Lazy as we Dare to be?
How much effort would you expend to permanently double your retrievable memory? Before you answer, would you be motivated to change your status- quo, your comfort-zone, if your peers, instructors and career-superiors began to think of you as their resident genius – the go-to individual who remembered it all?
Hold it – how many times in the past five-years have you thought you wanted something badly – lose 15 pounds of ugly fat – learn Spanish or Chinese – or become deliciously rich – and half-way there decided it was too much work?
Humans are as lazy as we dare to be – at home, in school, in our careers. What is the magic formula that produces success for the Vital Few, and just frustration for the Trivial Many? Google: Vilfredo Pareto, 80/20 rule.
1. The brain processes information differently in learning new knowledge, compared to retrieving that information (name, places and ideas) after it is filed in our long-term memory. Learning requires effort; accessing what we know is pushing the button using the proper information-processing strategy.
2. An intentional Mental Visualization that personifies the idea, name, or program in long-term memory, is a powerful visual metaphor that permits us to retrieve the memory later. What is worth a thousand words?
3. If your mental picture is constructed of an exciting, arousing emotion, the memory is produced by our Amygdala, located in our brains Limbic System. It remains as a permanent long-term brain fixture.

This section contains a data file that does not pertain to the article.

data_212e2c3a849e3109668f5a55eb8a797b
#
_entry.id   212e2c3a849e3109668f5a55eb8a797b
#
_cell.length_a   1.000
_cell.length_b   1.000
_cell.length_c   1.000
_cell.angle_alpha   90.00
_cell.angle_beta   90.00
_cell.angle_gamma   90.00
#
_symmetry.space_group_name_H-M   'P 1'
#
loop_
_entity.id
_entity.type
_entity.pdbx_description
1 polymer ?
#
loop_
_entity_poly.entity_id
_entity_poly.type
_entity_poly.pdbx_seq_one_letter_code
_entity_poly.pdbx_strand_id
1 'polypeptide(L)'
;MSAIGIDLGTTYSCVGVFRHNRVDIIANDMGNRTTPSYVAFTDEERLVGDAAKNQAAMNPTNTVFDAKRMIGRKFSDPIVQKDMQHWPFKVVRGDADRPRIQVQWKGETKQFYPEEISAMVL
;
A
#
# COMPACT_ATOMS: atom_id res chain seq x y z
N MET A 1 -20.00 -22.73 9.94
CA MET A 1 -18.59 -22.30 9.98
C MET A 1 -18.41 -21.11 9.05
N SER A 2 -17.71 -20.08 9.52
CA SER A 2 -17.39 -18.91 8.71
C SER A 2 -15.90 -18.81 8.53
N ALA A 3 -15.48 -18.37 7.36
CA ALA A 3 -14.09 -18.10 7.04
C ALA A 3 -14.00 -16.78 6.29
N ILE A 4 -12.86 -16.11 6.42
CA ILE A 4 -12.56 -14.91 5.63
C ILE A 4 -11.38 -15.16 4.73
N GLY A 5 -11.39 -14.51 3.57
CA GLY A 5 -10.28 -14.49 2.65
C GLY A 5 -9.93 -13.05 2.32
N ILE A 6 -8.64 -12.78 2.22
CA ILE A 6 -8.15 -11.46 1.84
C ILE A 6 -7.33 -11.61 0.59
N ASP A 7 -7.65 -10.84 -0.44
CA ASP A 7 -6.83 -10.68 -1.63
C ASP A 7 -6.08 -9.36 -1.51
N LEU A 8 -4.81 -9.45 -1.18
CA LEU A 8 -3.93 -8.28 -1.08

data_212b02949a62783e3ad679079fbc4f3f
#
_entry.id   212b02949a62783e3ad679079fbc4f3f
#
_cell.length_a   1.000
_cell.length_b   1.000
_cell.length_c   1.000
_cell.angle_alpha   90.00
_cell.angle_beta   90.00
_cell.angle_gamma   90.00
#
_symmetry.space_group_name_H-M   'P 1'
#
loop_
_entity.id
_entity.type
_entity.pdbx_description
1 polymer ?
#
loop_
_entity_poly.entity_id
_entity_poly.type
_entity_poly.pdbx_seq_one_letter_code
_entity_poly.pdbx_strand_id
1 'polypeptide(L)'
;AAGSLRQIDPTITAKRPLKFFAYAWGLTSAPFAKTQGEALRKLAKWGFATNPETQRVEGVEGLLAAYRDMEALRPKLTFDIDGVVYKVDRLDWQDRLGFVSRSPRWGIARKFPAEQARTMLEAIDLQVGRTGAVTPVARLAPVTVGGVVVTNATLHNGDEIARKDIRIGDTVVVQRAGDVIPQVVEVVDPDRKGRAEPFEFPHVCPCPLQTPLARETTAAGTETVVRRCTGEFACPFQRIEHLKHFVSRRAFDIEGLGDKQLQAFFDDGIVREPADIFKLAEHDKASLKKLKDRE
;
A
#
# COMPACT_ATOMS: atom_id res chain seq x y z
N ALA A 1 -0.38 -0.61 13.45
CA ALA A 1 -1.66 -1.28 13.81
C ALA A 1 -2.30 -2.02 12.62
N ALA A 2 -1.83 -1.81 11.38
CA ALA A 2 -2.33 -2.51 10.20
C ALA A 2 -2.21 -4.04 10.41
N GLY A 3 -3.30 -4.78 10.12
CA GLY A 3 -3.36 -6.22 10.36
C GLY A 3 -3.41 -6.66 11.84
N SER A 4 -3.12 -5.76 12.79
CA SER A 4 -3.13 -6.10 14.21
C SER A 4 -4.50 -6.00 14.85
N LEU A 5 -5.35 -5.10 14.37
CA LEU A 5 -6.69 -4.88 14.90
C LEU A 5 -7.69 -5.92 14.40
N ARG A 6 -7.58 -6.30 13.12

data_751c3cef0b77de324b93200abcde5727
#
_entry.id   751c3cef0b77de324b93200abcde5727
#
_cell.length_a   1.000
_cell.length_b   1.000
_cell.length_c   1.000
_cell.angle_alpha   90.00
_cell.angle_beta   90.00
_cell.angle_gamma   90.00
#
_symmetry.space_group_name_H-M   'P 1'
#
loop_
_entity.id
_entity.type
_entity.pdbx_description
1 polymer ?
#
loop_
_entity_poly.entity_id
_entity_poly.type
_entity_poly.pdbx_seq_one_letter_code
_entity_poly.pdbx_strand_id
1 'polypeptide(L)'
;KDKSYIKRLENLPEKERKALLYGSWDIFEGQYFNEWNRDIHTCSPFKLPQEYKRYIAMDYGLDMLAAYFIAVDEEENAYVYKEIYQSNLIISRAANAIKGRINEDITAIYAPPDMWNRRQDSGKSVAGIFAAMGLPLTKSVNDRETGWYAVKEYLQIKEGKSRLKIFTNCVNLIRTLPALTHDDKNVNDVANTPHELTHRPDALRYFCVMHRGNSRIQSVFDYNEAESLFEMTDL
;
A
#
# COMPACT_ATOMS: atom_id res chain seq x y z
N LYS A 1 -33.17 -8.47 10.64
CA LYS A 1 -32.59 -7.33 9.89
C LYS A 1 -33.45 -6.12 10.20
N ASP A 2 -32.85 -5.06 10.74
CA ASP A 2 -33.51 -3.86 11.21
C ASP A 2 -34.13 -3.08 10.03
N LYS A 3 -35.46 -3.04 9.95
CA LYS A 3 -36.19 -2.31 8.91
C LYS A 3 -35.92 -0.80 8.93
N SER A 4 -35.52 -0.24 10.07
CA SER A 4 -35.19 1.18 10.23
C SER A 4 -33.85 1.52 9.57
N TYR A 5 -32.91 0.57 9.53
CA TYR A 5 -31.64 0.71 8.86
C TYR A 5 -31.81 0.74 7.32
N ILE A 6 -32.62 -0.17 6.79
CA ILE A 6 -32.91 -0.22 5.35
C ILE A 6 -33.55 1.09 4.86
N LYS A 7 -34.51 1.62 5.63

If it is an ordinary commonplace mental-movie, it is produced by our pre-frontal cortex, and makes no lasting impression.
Seeing a naked man or woman running down the courthouse steps is captured by our Amygdala; having breakfast at the diner and being served by the waitress is filed into our pre-frontal cortex and makes little impression, right? See: MIT, fMRI research, Elizabeth Kensinger, of the brain and cognitive science department. Rape, murder and mayhem rules, not images of sorrow and mourning. The former is based on our Stress hormones.
4. Ask yourself this question when attempting to concoct a mental image for long-term memory: Is this image exciting and arousing, and what does it remind me of?
See a mental image of one hundred musicians each chewing on a Bun. On their respective heads is a model of the Empire State Building. In the Peg System, the Bun represents the number one in a series; the group is the New York Symphony.
We link the group to the word, symphony, and the model on their heads to New York. The second element of associating the mental picture with the specific item to be recalled is called the Link System.
5. Our right hemisphere is more involved in creating mental pictures of faces, shapes and territories than our left. The left hemisphere generates words such as names, places and analyzes ideas. Remember that arousal is a general effect, while attention causes a specific focus.
Our Limbic Association cortex (emotions) activates motivation, memory and feeling, and is located in three areas: the parietal, temporal and frontal lobes of our brain.
6. The power of multi-media learning, using our major gross senses of seeing, hearing and touch together, improves memory retention up to 40%, and creates a shorter learning curve of 30%.